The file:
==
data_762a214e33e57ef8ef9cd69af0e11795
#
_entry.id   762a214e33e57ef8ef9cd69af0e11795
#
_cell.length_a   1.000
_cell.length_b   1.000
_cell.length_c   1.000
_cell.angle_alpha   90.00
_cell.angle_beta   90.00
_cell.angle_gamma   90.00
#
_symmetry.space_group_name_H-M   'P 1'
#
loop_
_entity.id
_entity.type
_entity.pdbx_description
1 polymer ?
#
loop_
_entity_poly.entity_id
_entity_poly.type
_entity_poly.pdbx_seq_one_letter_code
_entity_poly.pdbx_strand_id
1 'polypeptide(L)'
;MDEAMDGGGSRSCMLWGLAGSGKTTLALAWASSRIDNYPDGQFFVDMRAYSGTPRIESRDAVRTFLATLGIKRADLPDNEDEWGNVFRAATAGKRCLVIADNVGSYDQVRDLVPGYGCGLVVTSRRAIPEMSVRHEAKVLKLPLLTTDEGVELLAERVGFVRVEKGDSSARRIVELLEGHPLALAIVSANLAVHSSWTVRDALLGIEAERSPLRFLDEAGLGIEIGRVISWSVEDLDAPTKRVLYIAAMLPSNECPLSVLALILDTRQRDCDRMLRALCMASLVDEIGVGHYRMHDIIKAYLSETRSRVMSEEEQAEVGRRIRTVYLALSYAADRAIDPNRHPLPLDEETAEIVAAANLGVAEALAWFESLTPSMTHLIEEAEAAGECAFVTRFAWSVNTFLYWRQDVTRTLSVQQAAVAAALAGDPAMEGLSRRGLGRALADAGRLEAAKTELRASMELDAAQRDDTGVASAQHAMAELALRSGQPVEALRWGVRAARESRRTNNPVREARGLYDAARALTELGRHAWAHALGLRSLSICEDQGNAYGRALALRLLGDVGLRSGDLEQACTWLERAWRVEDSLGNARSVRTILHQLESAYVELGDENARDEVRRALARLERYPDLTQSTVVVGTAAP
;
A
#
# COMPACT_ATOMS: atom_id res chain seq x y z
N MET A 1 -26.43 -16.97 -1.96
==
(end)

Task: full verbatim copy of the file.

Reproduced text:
data_762a214e33e57ef8ef9cd69af0e11795
#
_entry.id   762a214e33e57ef8ef9cd69af0e11795
#
_cell.length_a   1.000
_cell.length_b   1.000
_cell.length_c   1.000
_cell.angle_alpha   90.00
_cell.angle_beta   90.00
_cell.angle_gamma   90.00
#
_symmetry.space_group_name_H-M   'P 1'
#
loop_
_entity.id
_entity.type
_entity.pdbx_description
1 polymer ?
#
loop_
_entity_poly.entity_id
_entity_poly.type
_entity_poly.pdbx_seq_one_letter_code
_entity_poly.pdbx_strand_id
1 'polypeptide(L)'
;MDEAMDGGGSRSCMLWGLAGSGKTTLALAWASSRIDNYPDGQFFVDMRAYSGTPRIESRDAVRTFLATLGIKRADLPDNEDEWGNVFRAATAGKRCLVIADNVGSYDQVRDLVPGYGCGLVVTSRRAIPEMSVRHEAKVLKLPLLTTDEGVELLAERVGFVRVEKGDSSARRIVELLEGHPLALAIVSANLAVHSSWTVRDALLGIEAERSPLRFLDEAGLGIEIGRVISWSVEDLDAPTKRVLYIAAMLPSNECPLSVLALILDTRQRDCDRMLRALCMASLVDEIGVGHYRMHDIIKAYLSETRSRVMSEEEQAEVGRRIRTVYLALSYAADRAIDPNRHPLPLDEETAEIVAAANLGVAEALAWFESLTPSMTHLIEEAEAAGECAFVTRFAWSVNTFLYWRQDVTRTLSVQQAAVAAALAGDPAMEGLSRRGLGRALADAGRLEAAKTELRASMELDAAQRDDTGVASAQHAMAELALRSGQPVEALRWGVRAARESRRTNNPVREARGLYDAARALTELGRHAWAHALGLRSLSICEDQGNAYGRALALRLLGDVGLRSGDLEQACTWLERAWRVEDSLGNARSVRTILHQLESAYVELGDENARDEVRRALARLERYPDLTQSTVVVGTAAP
;
A
#
# COMPACT_ATOMS: atom_id res chain seq x y z
N MET A 1 -26.43 -16.97 -1.96